Updated: Apr 5
There isn't a pancake like a pancake!
You know you would find countless kinds of cakes all around the world. The same goes for the Czech Republic. For some people, it can be confusing, indeed, how to translate certain sweet Czech dishes such as ‘palačinky’or ‘lívance’. Let’s have a look what differences there are between these Czech and English ‘cakes’, and what is typical Czech and English.
1 PALAČINKY = crepes /kreɪp/
These are light thin pancakes. You can serve them rolled or folded. The word itself originates from French > crêpe "a curled/wrinkled pancake".
In the Czech Republic, they are usually spread with jam and sour cream but can be served with fresh fruit, cream, chocolate, nutella or nuts. It is always a matter of personal preference.
2 LÍVANCE = pancakes /ˈpænˌkeɪks/
Pancakes are usually thicker and are neither folded nor rolled. In the UK they are called Scotch pancakes.
3 BRAMBORÁKY = potato cakes
They are made from grated potatoes, diced salami/ham, eggs, flour, milk, garlic and marjoram. It is very often eaten on its own but can be served as a side. They are fried in a lot of fat but they are delicious and crispy.
4 BRAMBOROVÉ PLACKY = mashed potato flatbread
This is an old Czech recipe. It is so simple to make. The only ingredients you need are: potatoes, flour, eggs and salt.
1 SCONES /skəʊns/ or /skɒns/
You can get them with you tea almost everywhere in Great Britain. It forms part of the cream tea which is afternoon tea, light meal, consisting of tea scones, clotted cream (hustá smetana), and jam.
2 CRUMPETS /ˈkrʌmpɪts/
These may resemble our ‘lívance’ but they are a bit different. They have wholes inside so that if you spread butter on top of them, it leaks through.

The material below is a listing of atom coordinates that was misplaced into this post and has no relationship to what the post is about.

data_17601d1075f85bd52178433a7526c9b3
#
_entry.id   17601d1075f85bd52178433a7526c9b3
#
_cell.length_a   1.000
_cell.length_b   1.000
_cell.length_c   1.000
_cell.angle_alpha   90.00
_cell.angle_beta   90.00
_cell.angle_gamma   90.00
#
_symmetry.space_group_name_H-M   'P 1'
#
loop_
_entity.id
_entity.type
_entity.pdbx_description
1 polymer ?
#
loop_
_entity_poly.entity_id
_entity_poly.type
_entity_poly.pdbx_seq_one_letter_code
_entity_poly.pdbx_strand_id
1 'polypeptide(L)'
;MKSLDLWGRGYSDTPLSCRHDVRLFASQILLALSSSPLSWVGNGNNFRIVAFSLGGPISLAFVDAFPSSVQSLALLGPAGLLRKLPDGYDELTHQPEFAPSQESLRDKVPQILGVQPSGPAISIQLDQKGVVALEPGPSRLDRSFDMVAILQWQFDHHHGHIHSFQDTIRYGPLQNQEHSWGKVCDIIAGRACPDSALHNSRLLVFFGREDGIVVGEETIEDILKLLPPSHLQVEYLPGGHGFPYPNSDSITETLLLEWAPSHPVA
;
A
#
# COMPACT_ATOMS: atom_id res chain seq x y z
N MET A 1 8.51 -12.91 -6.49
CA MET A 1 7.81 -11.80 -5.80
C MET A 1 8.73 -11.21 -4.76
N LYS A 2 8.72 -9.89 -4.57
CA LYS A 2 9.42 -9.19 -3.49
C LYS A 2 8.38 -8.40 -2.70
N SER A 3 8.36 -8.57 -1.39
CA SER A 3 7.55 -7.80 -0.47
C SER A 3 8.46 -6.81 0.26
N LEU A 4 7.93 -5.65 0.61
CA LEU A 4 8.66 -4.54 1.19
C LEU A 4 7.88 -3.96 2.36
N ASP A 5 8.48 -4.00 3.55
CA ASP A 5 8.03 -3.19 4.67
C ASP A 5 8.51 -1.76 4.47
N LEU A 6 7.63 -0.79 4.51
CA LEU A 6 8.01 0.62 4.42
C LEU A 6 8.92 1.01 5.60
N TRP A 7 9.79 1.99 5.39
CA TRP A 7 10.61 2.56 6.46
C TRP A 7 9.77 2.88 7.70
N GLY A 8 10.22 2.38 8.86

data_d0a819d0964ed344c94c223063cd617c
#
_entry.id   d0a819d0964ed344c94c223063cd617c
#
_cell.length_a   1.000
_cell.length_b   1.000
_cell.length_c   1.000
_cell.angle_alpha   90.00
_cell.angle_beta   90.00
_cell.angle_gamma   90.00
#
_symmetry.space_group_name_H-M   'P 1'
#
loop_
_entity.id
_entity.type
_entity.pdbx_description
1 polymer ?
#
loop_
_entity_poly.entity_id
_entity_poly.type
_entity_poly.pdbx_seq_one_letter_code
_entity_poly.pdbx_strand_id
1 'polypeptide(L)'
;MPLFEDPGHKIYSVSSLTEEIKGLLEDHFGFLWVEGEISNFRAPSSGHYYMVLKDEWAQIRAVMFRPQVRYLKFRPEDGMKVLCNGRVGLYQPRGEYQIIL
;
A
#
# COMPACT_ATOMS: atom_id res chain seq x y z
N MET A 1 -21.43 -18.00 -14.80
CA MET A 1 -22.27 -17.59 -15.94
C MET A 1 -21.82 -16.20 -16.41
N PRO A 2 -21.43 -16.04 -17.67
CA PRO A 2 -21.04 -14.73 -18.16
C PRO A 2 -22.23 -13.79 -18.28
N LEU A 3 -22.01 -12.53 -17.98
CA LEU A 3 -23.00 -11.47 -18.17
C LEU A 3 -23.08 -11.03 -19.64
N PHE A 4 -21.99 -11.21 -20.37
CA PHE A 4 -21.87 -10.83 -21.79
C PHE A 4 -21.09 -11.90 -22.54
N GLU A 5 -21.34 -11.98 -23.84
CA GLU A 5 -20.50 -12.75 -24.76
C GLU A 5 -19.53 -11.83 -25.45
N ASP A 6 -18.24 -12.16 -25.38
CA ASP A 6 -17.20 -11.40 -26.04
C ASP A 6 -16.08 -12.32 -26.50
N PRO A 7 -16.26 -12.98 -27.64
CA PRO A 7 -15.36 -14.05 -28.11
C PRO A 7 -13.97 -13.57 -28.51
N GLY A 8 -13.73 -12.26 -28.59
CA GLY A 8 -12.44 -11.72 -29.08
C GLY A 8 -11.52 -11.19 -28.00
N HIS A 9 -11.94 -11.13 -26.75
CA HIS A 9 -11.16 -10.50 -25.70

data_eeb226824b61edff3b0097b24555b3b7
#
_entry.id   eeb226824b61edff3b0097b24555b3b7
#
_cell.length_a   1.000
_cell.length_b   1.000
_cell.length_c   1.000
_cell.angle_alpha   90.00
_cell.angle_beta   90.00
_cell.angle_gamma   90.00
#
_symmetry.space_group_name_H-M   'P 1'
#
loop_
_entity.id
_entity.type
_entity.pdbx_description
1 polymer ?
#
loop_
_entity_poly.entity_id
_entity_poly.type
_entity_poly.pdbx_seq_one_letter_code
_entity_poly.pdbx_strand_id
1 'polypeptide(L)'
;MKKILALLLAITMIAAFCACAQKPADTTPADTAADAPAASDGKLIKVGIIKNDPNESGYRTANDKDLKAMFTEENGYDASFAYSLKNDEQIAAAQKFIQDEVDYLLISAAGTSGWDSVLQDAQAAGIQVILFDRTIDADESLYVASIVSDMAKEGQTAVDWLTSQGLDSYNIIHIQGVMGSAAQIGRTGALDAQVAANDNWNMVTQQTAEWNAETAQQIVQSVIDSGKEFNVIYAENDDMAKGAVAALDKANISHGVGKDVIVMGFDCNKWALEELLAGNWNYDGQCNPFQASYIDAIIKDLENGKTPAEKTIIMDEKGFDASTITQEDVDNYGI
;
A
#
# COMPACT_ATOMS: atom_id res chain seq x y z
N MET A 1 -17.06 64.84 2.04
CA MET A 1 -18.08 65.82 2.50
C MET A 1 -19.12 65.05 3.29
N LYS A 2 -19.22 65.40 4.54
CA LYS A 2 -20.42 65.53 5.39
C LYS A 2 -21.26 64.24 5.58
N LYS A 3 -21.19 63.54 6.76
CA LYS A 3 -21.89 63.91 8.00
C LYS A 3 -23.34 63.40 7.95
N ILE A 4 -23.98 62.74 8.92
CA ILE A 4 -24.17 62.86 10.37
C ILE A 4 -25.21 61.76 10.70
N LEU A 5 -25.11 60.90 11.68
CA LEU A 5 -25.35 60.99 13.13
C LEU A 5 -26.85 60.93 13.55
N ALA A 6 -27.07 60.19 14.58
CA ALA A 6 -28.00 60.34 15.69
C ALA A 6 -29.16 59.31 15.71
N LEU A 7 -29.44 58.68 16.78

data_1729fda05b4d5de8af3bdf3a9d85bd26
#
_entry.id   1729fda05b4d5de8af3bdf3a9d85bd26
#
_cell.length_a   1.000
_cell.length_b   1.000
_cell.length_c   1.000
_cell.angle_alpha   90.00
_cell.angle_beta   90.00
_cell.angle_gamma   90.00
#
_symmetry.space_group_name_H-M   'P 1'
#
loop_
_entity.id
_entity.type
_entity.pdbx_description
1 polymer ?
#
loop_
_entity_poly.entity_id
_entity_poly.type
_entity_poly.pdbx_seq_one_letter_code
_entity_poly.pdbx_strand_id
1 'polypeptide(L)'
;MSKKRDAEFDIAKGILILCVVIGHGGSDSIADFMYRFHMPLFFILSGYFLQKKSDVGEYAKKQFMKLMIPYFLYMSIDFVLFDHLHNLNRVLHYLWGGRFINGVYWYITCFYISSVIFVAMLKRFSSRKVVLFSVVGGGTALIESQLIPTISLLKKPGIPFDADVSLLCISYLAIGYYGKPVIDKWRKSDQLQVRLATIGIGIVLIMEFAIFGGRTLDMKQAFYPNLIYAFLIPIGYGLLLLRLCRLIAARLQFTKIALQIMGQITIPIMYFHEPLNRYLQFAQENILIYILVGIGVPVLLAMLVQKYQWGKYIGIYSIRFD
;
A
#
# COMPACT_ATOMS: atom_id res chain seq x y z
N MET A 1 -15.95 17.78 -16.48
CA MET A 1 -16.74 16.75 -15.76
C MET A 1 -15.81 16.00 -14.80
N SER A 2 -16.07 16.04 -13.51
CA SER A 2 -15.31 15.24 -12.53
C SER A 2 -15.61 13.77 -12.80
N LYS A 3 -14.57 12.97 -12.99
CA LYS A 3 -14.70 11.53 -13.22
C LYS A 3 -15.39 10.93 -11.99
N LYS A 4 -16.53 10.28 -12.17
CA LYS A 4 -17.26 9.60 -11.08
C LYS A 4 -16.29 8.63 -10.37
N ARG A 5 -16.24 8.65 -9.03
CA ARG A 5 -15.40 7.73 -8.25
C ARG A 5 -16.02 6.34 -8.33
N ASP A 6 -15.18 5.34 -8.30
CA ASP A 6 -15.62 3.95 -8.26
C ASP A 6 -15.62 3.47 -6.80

You can make them from unsweetened batter of water/milk, flour and yeast.
In addition, there are a few food items I’d like to highlight. All of them are connected with a word ‘pudding‘ /ˈpʊdɪŋ/. The image the Czech people get is a bit different from the British ones.
This would be then more similar to British custard. >>>
This is served as a side dish. It is made of eggs, flour, milk or water. It can be filled with mashed potatoes, beef, gravy and vegetables. As mentioned earlier, it can be part of a traditional Sunday roast.
Do you love 'jelítka' or 'kroupáky' and are afraid of not having them for a long time when you move to the UK? Haha…I've got the good news for you - they have them too.
If you are interested in differences between American and British English, have a look at this link where you can read more about language and cultural variations: https://www.vox.com/2015/11/29/9806038/great-british-baking-show-pudding-biscuit
If there is something missing, you are unsure of or would like to know more about, please, let me know.